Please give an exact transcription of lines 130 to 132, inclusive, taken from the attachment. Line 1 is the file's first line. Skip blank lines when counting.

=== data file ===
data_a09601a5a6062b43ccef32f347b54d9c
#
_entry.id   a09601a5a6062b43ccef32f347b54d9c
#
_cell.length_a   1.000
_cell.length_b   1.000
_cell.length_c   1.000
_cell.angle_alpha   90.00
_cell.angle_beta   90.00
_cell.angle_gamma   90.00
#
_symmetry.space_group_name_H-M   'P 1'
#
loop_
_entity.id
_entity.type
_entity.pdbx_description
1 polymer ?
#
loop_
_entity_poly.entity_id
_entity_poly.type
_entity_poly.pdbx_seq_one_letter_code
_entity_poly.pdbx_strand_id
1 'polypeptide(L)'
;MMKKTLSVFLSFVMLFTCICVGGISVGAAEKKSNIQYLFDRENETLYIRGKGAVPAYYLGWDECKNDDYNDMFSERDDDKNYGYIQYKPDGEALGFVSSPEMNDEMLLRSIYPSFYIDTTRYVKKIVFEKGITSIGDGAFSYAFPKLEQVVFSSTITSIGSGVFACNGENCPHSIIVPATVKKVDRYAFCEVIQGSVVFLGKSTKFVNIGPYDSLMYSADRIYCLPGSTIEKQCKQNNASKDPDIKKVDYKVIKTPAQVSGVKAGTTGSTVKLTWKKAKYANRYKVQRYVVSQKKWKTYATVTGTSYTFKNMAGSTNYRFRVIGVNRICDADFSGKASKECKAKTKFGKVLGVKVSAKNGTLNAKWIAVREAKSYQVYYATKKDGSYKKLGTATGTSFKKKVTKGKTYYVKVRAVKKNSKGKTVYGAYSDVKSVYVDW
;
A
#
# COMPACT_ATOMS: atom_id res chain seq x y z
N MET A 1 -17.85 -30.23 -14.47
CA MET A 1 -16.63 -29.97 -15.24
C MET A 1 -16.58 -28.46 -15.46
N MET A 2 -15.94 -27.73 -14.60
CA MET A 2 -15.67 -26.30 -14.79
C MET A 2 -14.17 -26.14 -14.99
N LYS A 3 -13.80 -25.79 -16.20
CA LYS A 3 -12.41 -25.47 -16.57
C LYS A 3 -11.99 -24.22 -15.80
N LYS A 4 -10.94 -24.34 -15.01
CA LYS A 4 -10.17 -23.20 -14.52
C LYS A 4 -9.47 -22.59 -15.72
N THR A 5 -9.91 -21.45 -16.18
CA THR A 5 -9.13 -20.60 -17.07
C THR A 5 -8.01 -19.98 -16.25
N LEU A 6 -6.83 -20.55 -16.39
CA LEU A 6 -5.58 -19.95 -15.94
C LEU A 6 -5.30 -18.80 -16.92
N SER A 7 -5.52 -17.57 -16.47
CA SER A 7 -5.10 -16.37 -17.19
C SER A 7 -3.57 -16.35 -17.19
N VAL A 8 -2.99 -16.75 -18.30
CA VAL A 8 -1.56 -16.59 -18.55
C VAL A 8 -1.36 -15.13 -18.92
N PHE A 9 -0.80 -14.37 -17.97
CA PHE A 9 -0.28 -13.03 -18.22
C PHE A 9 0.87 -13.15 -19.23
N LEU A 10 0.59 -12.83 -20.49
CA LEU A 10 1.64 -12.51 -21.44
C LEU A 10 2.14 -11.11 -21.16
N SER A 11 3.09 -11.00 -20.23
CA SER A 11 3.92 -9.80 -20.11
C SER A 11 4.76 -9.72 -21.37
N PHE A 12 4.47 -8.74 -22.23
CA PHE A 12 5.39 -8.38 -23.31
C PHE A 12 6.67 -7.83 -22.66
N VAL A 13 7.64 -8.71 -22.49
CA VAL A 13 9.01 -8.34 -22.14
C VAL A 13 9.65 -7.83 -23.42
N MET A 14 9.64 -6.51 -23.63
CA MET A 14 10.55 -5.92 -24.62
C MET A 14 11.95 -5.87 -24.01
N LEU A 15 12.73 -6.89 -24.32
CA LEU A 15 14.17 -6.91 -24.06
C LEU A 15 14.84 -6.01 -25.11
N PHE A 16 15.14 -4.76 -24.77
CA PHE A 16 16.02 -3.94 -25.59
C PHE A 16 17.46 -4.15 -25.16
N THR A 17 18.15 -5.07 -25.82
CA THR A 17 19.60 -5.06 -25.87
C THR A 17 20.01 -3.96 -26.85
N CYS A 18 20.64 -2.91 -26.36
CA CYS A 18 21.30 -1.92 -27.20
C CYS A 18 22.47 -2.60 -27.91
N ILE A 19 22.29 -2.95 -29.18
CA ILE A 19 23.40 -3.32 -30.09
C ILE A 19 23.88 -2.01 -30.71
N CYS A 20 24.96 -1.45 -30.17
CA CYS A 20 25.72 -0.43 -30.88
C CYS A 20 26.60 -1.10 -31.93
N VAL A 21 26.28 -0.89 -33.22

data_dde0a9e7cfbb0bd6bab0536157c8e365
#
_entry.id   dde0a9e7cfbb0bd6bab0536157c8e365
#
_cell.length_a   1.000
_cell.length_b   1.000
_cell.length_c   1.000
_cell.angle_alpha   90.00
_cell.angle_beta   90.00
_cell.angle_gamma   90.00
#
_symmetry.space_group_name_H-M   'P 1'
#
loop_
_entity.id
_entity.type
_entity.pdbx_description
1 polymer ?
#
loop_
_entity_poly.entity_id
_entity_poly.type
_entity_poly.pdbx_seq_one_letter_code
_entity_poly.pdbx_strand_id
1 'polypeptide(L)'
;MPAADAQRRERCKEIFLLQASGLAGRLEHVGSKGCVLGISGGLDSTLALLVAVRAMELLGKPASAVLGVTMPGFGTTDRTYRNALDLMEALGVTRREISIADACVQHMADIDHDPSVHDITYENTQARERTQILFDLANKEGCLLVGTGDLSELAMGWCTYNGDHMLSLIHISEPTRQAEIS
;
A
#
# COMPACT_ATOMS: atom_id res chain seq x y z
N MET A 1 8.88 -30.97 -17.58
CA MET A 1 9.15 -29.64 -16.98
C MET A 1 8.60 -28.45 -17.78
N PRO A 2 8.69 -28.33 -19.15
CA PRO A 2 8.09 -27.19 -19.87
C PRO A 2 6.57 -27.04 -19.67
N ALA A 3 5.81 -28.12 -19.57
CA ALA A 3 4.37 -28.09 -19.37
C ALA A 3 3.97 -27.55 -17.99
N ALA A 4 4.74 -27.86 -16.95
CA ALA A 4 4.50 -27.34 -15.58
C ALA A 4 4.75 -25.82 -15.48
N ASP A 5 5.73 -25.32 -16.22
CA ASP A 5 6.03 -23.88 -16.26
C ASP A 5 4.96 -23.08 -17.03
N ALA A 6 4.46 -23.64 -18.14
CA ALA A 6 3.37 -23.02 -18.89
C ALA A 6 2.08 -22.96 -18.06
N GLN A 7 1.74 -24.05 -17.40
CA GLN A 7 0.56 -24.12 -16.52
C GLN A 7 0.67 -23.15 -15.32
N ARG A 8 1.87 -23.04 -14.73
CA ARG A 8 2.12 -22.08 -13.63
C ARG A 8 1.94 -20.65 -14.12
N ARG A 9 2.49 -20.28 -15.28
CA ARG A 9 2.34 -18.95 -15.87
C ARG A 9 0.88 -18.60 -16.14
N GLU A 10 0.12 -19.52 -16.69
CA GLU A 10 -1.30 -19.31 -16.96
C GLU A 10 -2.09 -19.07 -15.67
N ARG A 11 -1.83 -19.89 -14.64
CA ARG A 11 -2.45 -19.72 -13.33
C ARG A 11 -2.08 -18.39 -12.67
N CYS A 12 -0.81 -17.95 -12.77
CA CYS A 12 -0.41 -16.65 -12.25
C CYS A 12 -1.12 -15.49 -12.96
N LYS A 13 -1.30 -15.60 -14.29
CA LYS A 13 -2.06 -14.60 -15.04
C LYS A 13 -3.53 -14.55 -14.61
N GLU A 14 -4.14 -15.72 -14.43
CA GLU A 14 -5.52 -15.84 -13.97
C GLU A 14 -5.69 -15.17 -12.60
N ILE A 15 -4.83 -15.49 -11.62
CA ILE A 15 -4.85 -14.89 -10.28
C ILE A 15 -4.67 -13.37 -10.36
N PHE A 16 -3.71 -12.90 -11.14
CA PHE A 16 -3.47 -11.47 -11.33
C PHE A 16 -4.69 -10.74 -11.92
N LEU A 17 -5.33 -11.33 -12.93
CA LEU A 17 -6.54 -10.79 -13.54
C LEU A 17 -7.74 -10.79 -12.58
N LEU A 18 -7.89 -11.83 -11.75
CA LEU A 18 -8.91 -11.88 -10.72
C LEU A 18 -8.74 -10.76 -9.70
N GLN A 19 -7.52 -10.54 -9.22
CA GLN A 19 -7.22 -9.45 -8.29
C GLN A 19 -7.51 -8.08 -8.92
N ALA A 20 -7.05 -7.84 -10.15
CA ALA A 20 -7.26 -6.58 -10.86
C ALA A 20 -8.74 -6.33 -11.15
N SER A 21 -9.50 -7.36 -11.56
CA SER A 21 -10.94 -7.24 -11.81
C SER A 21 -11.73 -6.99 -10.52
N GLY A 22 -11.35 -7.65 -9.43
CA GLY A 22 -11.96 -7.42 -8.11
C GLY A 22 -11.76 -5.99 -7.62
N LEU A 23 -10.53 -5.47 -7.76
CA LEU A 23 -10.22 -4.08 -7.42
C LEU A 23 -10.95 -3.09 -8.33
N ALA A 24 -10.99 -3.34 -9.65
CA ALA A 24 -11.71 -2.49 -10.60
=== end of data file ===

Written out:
C ALA A 3 3.97 -27.55 -17.99
N ALA A 4 4.74 -27.86 -16.95
CA ALA A 4 4.50 -27.34 -15.58